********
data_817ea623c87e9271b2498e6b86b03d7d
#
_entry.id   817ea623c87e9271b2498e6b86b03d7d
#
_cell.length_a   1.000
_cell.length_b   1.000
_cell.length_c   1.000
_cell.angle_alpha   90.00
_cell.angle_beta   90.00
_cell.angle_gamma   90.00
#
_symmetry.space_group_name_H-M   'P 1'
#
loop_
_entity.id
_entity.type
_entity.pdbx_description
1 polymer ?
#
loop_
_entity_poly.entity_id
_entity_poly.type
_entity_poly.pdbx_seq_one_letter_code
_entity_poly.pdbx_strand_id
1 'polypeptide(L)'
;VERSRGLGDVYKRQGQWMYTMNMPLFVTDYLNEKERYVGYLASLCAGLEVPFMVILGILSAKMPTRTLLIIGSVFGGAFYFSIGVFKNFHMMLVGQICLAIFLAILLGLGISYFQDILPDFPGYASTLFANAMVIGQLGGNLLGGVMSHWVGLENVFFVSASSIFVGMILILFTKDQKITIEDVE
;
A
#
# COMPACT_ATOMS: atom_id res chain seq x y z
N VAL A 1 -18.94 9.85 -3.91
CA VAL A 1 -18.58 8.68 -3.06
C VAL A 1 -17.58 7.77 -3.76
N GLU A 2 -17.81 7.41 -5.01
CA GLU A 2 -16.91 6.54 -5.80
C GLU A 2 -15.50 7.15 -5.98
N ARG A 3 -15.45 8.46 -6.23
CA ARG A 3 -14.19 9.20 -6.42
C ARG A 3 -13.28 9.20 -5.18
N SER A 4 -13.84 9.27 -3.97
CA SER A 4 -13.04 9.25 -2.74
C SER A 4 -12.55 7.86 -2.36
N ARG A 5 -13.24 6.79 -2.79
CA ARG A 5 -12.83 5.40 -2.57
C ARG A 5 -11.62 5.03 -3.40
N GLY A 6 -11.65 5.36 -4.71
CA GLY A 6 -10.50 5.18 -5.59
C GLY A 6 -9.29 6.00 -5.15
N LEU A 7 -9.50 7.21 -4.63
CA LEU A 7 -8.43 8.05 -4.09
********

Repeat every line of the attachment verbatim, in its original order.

data_817ea623c87e9271b2498e6b86b03d7d
#
_entry.id   817ea623c87e9271b2498e6b86b03d7d
#
_cell.length_a   1.000
_cell.length_b   1.000
_cell.length_c   1.000
_cell.angle_alpha   90.00
_cell.angle_beta   90.00
_cell.angle_gamma   90.00
#
_symmetry.space_group_name_H-M   'P 1'
#
loop_
_entity.id
_entity.type
_entity.pdbx_description
1 polymer ?
#
loop_
_entity_poly.entity_id
_entity_poly.type
_entity_poly.pdbx_seq_one_letter_code
_entity_poly.pdbx_strand_id
1 'polypeptide(L)'
;VERSRGLGDVYKRQGQWMYTMNMPLFVTDYLNEKERYVGYLASLCAGLEVPFMVILGILSAKMPTRTLLIIGSVFGGAFYFSIGVFKNFHMMLVGQICLAIFLAILLGLGISYFQDILPDFPGYASTLFANAMVIGQLGGNLLGGVMSHWVGLENVFFVSASSIFVGMILILFTKDQKITIEDVE
;
A
#
# COMPACT_ATOMS: atom_id res chain seq x y z
N VAL A 1 -18.94 9.85 -3.91
CA VAL A 1 -18.58 8.68 -3.06
C VAL A 1 -17.58 7.77 -3.76
N GLU A 2 -17.81 7.41 -5.01
CA GLU A 2 -16.91 6.54 -5.80
C GLU A 2 -15.50 7.15 -5.98
N ARG A 3 -15.45 8.46 -6.23
CA ARG A 3 -14.19 9.20 -6.42
C ARG A 3 -13.28 9.20 -5.18
N SER A 4 -13.84 9.27 -3.97
CA SER A 4 -13.04 9.25 -2.74
C SER A 4 -12.55 7.86 -2.36
N ARG A 5 -13.24 6.79 -2.79
CA ARG A 5 -12.83 5.40 -2.57
C ARG A 5 -11.62 5.03 -3.40
N GLY A 6 -11.65 5.36 -4.71
CA GLY A 6 -10.50 5.18 -5.59
C GLY A 6 -9.29 6.00 -5.15
N LEU A 7 -9.50 7.21 -4.63
CA LEU A 7 -8.43 8.05 -4.09